When the heart is contracting effectively, calcium is able to circulate efficiently in and out of the cells in a process known as “calcium cycling”. If this process becomes impaired, calcium becomes dysregulated and the rate at which cardiac muscle can pump out blood decreases – this can therefore lead to development of heart failure.
The team that underwent research to find new treatments for failure found that DWORF (a micropeptide known as “dwarf open reading frame”) could displace a molecule called phospholamban, which inhibits SERCA activity – SERCA is a target molecule that transports calcium ions, ensuring the relaxation of the heart muscle – when SSERCA doesn’t function properly, heart failure occurs. This means that DWORF is able to help boost SERCA, which ultimately means the heart can regain its ability to contract and relax efficiently.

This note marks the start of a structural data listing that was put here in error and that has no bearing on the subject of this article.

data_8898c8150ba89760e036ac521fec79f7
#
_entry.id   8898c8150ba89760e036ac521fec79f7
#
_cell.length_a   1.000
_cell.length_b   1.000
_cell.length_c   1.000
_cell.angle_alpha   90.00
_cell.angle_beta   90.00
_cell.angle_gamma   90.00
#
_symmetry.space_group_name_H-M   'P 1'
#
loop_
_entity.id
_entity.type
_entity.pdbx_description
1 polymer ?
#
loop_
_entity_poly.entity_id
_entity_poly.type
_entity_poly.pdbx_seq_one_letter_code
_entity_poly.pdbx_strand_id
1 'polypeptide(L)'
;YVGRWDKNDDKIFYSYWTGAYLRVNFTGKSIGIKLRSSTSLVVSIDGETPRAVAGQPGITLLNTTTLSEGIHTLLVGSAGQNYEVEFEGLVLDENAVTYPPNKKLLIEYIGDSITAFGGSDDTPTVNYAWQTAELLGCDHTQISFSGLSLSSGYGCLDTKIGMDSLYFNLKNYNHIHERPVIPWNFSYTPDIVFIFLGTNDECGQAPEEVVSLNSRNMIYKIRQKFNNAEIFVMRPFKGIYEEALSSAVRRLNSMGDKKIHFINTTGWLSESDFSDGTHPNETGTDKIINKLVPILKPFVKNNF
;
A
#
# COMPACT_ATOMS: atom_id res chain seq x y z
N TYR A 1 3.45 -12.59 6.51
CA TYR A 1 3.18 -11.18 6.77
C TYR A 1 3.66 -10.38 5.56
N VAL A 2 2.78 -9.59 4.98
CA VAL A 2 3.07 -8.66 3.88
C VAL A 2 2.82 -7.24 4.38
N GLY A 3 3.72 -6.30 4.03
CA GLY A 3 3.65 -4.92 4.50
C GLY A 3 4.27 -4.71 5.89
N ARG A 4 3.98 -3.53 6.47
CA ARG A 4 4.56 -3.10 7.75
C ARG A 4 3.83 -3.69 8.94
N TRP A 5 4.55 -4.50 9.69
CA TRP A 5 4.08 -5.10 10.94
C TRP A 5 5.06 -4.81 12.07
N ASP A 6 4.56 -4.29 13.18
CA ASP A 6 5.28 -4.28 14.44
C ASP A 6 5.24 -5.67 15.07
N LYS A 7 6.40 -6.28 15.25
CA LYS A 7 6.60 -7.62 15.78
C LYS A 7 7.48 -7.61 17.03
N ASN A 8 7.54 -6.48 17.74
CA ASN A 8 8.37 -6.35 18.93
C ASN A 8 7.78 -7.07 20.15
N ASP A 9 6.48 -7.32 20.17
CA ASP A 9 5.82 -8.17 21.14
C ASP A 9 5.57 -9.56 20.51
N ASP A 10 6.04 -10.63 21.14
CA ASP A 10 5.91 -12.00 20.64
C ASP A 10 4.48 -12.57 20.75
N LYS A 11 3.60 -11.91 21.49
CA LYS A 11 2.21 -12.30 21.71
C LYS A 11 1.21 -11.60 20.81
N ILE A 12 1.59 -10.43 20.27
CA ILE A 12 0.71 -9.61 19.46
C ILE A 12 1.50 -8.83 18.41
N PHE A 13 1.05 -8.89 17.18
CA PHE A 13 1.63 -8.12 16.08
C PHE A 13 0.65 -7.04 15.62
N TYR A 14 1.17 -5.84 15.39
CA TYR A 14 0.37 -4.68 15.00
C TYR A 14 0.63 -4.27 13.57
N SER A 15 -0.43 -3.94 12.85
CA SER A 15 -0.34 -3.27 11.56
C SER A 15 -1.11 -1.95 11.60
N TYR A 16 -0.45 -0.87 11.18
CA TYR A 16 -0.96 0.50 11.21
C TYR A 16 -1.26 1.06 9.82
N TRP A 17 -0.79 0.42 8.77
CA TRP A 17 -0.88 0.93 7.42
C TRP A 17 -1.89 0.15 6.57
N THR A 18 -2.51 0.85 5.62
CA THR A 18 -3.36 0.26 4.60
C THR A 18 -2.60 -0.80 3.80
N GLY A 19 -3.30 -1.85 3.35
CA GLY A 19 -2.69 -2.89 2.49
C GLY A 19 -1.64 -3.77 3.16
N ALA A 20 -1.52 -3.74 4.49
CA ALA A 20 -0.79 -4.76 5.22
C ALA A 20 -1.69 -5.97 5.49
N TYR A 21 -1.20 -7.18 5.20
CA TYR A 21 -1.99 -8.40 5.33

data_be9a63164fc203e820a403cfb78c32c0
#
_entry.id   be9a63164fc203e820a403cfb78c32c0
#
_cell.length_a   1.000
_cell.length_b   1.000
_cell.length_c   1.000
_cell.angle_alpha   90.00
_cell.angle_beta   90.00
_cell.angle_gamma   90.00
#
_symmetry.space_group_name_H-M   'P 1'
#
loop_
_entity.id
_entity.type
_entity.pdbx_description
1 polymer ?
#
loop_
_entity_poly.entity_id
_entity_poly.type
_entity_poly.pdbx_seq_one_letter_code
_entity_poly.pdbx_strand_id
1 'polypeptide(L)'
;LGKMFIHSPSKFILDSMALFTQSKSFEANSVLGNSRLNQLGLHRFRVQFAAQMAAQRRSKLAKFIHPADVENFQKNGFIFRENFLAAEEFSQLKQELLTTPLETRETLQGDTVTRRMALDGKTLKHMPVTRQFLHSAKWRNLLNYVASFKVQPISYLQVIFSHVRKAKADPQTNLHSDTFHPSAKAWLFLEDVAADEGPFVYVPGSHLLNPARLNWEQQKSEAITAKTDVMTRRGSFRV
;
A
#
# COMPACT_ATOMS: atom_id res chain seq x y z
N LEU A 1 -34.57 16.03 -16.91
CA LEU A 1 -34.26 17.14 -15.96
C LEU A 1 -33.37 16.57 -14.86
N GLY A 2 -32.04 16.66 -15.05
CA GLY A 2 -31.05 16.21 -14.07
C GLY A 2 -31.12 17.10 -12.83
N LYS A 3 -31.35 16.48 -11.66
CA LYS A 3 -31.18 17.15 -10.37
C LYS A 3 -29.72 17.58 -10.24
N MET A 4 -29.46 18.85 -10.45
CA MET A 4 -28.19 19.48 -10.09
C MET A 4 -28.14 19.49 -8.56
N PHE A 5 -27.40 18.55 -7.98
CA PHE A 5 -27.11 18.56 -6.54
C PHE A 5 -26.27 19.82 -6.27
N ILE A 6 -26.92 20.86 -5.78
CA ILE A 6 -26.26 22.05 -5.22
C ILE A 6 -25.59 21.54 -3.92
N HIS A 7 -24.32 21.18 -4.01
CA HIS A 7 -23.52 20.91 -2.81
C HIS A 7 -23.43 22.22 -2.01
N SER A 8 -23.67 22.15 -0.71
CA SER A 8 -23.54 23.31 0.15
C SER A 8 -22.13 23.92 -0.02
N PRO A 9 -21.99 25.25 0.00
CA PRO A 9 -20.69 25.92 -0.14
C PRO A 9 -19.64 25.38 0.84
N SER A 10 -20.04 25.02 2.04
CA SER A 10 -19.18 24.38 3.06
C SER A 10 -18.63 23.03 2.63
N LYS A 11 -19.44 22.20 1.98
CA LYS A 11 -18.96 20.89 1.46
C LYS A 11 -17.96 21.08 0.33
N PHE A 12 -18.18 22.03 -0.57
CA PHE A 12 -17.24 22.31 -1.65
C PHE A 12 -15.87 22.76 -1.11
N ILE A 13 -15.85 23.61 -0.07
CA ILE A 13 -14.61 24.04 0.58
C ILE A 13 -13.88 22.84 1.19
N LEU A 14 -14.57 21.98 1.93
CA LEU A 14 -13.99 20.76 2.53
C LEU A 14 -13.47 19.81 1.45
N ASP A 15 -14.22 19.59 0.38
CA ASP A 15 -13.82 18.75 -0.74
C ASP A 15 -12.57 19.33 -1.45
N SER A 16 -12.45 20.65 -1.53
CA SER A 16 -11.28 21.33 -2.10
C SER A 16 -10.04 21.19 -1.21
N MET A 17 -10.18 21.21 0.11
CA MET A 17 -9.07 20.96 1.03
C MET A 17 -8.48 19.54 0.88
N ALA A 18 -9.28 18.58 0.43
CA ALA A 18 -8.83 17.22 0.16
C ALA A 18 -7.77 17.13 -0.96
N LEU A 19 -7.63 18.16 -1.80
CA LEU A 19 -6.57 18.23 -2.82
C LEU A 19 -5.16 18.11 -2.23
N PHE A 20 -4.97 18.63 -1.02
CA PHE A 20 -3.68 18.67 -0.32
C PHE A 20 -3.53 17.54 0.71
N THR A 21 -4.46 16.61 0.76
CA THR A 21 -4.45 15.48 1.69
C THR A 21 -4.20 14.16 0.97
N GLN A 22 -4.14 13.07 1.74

The researchers tested this molecule on rodents, and they found that ‘By comparing genetically engineered rodents with normal ones, the scientists noticed that the mice with higher DWORF levels had better calcium cycling than regular mice.’
This new discovery will hopefully be developed on in the future, making it an attractive candidate for a gene therapy drug for heart failure.
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